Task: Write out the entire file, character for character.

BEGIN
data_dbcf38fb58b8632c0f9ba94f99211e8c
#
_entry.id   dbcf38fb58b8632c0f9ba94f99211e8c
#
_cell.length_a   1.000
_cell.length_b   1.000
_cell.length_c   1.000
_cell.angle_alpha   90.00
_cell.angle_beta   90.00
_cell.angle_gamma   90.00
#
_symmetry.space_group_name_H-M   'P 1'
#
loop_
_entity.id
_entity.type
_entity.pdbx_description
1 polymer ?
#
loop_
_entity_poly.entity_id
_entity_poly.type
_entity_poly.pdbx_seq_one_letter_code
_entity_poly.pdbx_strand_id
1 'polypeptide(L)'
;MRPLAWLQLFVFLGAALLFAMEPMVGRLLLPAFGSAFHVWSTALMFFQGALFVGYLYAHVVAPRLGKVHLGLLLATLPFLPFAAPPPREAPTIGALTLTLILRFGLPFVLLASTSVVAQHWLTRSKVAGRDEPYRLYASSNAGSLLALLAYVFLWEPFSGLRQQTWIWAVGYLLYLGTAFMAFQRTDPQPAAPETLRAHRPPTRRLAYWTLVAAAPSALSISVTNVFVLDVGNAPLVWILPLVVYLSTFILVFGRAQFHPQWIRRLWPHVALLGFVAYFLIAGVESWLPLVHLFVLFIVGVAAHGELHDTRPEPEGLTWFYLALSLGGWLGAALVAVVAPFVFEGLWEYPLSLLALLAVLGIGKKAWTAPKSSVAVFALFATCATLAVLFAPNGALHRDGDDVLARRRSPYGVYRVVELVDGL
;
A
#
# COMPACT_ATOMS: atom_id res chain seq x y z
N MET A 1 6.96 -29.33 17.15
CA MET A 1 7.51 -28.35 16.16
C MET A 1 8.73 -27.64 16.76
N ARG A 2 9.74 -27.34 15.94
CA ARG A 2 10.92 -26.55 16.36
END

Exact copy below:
data_dbcf38fb58b8632c0f9ba94f99211e8c
#
_entry.id   dbcf38fb58b8632c0f9ba94f99211e8c
#
_cell.length_a   1.000
_cell.length_b   1.000
_cell.length_c   1.000
_cell.angle_alpha   90.00
_cell.angle_beta   90.00
_cell.angle_gamma   90.00
#
_symmetry.space_group_name_H-M   'P 1'
#
loop_
_entity.id
_entity.type
_entity.pdbx_description
1 polymer ?
#
loop_
_entity_poly.entity_id
_entity_poly.type
_entity_poly.pdbx_seq_one_letter_code
_entity_poly.pdbx_strand_id
1 'polypeptide(L)'
;MRPLAWLQLFVFLGAALLFAMEPMVGRLLLPAFGSAFHVWSTALMFFQGALFVGYLYAHVVAPRLGKVHLGLLLATLPFLPFAAPPPREAPTIGALTLTLILRFGLPFVLLASTSVVAQHWLTRSKVAGRDEPYRLYASSNAGSLLALLAYVFLWEPFSGLRQQTWIWAVGYLLYLGTAFMAFQRTDPQPAAPETLRAHRPPTRRLAYWTLVAAAPSALSISVTNVFVLDVGNAPLVWILPLVVYLSTFILVFGRAQFHPQWIRRLWPHVALLGFVAYFLIAGVESWLPLVHLFVLFIVGVAAHGELHDTRPEPEGLTWFYLALSLGGWLGAALVAVVAPFVFEGLWEYPLSLLALLAVLGIGKKAWTAPKSSVAVFALFATCATLAVLFAPNGALHRDGDDVLARRRSPYGVYRVVELVDGL
;
A
#
# COMPACT_ATOMS: atom_id res chain seq x y z
N MET A 1 6.96 -29.33 17.15
CA MET A 1 7.51 -28.35 16.16
C MET A 1 8.73 -27.64 16.76
N ARG A 2 9.74 -27.34 15.94
CA ARG A 2 10.92 -26.55 16.36